In the first few million years of human evolution, technologies changed slowly. About three million years ago, our ancestors made stone chips and coarse shredders. Two million years ago, fist axes were made. One million years ago, primitive humans sometimes used fire sparingly. Then, five hundred thousand years ago, technological change accelerated and bayonets, fire, axes, beads and bows appeared.
This technological revolution was not the work of one person. Innovations appeared in various groups (modern wise men and primitive wise men and possibly even Neanderthals) and then spread. Many of the original inventions were unique: unique and only once. Instead of being invented by different people and independently, they were discovered once and then shared. This shows that few intelligent people created most of the great inventions of history; But not all of them were modern humans.
Five hundred thousand years ago in southern Africa, primitive wise men first tied stone blades to wooden spears and invented the bayonet. Bayonets were transformative as weapons and as the first composite tools made from a combination of several components.
The bayonet expanded and appeared 300,000 years ago in East Africa and the Middle East and then 250,000 years ago in Europe. This pattern shows that the bayonet was gradually transferred from one group of people to another and spread from Africa to Europe.
Four hundred thousand years ago, signs of the use of fire, including charcoal and burnt bones, became widespread in Europe, the Middle East, and Africa. Instead of being accidentally seen in isolated places, this phenomenon happened almost everywhere at the same time, indicating an invention and then a rapid spread.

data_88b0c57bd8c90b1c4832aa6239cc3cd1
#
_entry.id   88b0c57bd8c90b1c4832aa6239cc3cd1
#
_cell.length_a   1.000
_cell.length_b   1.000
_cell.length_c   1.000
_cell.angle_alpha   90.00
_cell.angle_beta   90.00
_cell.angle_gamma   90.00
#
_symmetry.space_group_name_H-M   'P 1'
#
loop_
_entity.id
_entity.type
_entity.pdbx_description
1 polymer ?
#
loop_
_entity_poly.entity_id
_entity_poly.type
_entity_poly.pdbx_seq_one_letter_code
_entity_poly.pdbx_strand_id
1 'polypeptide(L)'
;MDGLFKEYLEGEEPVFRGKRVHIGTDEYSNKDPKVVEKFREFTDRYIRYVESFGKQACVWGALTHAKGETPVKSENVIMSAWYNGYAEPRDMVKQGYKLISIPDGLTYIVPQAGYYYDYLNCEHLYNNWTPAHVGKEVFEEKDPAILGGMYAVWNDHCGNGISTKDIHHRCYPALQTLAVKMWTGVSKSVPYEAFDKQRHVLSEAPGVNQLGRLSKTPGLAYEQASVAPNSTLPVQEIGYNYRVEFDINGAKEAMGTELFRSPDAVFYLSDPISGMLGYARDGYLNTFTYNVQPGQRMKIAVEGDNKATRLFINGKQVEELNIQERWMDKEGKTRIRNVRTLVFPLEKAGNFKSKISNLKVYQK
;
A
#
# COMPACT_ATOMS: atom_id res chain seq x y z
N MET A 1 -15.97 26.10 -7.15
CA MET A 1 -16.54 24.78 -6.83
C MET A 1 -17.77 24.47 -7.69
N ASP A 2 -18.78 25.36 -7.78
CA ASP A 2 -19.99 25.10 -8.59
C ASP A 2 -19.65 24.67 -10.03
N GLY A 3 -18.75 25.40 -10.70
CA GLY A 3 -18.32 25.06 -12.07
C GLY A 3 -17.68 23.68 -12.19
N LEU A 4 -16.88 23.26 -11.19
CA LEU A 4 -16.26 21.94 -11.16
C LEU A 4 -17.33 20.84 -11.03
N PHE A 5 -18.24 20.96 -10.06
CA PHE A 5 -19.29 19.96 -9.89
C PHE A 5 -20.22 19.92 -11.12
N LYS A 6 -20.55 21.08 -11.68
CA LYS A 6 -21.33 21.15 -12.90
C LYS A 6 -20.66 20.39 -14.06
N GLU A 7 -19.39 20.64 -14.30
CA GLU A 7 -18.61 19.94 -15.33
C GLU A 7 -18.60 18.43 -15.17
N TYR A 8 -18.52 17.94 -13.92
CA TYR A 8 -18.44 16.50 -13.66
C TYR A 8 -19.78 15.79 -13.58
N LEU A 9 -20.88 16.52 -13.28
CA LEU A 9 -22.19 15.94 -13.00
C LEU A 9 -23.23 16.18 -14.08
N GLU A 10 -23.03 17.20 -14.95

The usefulness of fire is obvious and the maintenance of fire is easy; However, it is more difficult to light a fire, and this was probably the main obstacle. The widespread use of fire was probably a sign of the invention of fire. The drill was a wood fire that was pulled on another piece of wood to create friction. Hunter hunters still use this tool today.
Hazabe Fire Station (Tanzania)
Surprisingly, the oldest evidence for the regular use of fire comes from Europe, where Neanderthals lived at the time. Did the Neanderthals first master fire? why not! The Neanderthals’ brains were as big as our brains, and they needed fire more than the wise African humans to live in the icy cold winters.
270,000 years ago in Central Africa, fist axes began to disappear and were replaced by a new technology called the blade core. These axes looked like short, thick axes; But they were different tools. Microscopic scratches on them show that they were attached to wooden handles and made a real hand ax. The axes spread rapidly throughout Africa, and then modern humans took them to the Arabian Peninsula, Australia, and eventually Europe.
The oldest beads are 140,000 years old and have been found in Morocco. They were made of string by piercing snail shells and then discarding them. Ancient wise men lived in North Africa at that time; Therefore, their creators were not modern humans.
The beads then appeared in Europe about 115,000 to 120,000 years ago, when Neanderthals wore them, and were finally used by modern humans in South Africa 70,000 years ago.
The oldest arrowhead appeared in South Africa more than 70,000 years ago and was probably made by Bushman ancestors; The tribes that lived in this area for 200,000 years. The bows then reached modern humans in East Africa, 48,000 years ago to South Asia, 40,000 years ago to Europe, and finally 12,000 years ago to Alaska and the Americas.
Archery spreads beyond Africa
Neanderthals never used bows; But the timing of the expansion of the bows suggests that wise humans may have used this tool to fight the Neanderthals.